BIRINYI: History Tells Me We'll Soon See The S&P 500 Pass 1,900

Bloomberg TelevisionLaszlo BirinyiInvestor strategist Laszlo Birinyi, who accurately predicted the S&P 500 would break 1,600, told CNBC on Tuesday he thinks the closely watched index could eclipse 1,900 in the longer term.

Expanding on bullish sentiment from hedge fund titan David Tepper, Birinyi said the market is for stock pickers, who should to look at individual companies instead of broad sectors.

(Read More: It’s a ‘My Cousin Vinny’ Market, Bullish Tepper Says)

“I’ve been impressed with resilience of this market,” Birinyi said on “Squawk on the Street.”

“The pauses are only temporary, and now we’ve seen a rotation to the cyclicals. Looking at the market perspective, I still think we’re going higher.”

Birinyi pointed to Autozone, which was hit by a downgrade on Monday but bounced back quickly. “Those are the kind of things I think are more important,” he said.

In the near term, Birinyi sees the S&P 500 going to 1,700, but in the longer term (after 2013) he said the index could reach 1,900. He called the 1,900 number “guidance” based on historical parallels, instead of a target. Birinyi’s call earlier this year that the S&P would eclipse 1,600 came to fruition, leading to another bullish prediction.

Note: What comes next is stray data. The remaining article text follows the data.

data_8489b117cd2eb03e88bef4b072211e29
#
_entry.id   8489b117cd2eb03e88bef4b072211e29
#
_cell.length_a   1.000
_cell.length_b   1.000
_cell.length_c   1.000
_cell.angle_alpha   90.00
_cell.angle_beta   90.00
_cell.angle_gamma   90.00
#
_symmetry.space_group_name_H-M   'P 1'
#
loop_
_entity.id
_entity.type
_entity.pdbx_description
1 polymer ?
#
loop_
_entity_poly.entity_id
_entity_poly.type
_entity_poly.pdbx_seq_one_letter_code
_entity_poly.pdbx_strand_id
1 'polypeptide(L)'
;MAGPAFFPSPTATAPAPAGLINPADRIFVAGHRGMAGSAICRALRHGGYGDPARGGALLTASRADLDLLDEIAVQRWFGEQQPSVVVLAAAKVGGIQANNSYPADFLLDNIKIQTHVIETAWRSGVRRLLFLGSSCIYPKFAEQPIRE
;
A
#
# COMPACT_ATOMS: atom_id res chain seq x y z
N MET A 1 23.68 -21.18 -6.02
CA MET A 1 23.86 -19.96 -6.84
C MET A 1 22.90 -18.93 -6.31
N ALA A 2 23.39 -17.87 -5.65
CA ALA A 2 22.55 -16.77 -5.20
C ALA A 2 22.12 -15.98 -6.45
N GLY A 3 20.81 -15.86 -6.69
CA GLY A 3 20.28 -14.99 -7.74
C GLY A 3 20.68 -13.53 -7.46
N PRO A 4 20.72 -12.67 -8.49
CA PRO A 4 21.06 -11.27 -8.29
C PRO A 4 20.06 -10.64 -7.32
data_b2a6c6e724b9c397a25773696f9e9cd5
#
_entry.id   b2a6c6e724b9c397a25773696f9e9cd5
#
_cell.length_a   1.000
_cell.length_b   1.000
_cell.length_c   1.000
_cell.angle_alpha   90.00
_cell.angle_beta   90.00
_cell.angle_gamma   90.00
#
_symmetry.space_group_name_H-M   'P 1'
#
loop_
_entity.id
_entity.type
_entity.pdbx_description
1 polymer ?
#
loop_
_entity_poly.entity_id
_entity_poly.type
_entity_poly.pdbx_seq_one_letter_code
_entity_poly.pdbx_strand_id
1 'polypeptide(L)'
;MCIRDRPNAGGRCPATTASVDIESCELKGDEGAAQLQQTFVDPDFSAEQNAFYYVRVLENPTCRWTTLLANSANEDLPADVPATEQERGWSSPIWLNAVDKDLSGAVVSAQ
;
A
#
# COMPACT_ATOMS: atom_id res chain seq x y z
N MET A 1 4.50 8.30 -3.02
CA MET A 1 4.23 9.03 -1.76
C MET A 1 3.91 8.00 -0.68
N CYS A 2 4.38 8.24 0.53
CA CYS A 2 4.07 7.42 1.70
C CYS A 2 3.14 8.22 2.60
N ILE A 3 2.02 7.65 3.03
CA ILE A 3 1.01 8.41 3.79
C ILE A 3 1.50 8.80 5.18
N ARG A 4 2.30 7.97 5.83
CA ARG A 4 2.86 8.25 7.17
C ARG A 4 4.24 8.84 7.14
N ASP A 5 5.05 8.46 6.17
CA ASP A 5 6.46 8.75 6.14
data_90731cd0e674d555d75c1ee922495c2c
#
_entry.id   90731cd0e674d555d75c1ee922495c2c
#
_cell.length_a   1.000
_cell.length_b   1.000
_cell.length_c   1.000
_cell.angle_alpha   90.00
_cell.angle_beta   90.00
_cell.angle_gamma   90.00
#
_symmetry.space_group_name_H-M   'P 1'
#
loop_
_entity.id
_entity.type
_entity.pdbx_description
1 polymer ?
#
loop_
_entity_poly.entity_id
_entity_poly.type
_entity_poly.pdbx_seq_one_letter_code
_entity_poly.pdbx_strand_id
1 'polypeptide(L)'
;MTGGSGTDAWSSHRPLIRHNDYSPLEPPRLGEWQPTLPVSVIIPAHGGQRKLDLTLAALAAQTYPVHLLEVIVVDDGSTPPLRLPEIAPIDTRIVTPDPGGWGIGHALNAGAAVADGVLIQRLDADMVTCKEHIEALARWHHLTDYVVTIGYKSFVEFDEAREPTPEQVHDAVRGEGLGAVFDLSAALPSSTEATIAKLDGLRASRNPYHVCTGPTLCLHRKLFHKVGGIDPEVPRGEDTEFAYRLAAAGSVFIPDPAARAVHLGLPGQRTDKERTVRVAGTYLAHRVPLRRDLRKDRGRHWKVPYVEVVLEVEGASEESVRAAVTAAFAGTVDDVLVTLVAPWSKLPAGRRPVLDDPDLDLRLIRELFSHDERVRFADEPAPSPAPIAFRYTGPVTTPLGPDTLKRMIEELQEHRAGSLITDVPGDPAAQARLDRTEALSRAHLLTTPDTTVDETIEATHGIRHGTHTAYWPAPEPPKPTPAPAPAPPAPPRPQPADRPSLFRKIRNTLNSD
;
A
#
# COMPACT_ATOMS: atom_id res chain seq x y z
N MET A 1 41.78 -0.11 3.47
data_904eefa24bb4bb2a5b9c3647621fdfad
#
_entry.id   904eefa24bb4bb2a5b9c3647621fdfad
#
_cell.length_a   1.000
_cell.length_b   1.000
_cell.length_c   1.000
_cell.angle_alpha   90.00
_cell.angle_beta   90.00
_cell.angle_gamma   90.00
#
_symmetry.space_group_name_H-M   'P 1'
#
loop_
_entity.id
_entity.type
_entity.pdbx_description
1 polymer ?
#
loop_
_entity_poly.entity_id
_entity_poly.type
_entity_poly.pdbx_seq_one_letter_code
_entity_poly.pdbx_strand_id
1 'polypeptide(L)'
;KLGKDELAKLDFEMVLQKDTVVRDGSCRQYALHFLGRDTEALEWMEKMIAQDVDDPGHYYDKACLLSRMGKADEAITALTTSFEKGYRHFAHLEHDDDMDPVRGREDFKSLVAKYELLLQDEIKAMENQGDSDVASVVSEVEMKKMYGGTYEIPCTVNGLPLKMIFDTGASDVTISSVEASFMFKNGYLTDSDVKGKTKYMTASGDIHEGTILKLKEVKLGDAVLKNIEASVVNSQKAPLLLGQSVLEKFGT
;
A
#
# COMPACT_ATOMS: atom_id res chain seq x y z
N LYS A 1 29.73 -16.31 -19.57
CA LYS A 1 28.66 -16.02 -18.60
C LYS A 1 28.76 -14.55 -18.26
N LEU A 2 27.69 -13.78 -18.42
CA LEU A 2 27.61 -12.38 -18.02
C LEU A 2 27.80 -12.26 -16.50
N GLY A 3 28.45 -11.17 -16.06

He said his firm is currently buying S&P 170 calls on the SPDR S&P 500 ETF, a bullish options bet that the S&P will hit 1,700.

(Related: Cramer: This Is the Short’s Worst Nightmare)

Birinyi characterised the climb as “a cross country trip,” suggesting that there will be stops and starts along the way. “This market is very strong, but I want to take it one step at a time and I want to get to 1,700 before we decide where we’re going after that,” he said.

“People don’t realise how strong this market has been,” he said. “This has been the strongest advance-decline in the S&P over the last 20 years. What that means is that you want to be picking stocks. I think that’s the key here. You want to pick stocks here and not worry about sectors or themes.”

“When I look at the market, I look at what individual stocks are doing. People have been concerned about things like inflation, and I look at the inflation-sensitive names and they are not reacting the way you would expect them to if that was an issue,” he added.

— By CNBC’s Paul Toscano. Follow him on Twitter and get the latest stories from “Squawk on the Street” @ToscanoPaul

This story was originally published by CNBC.

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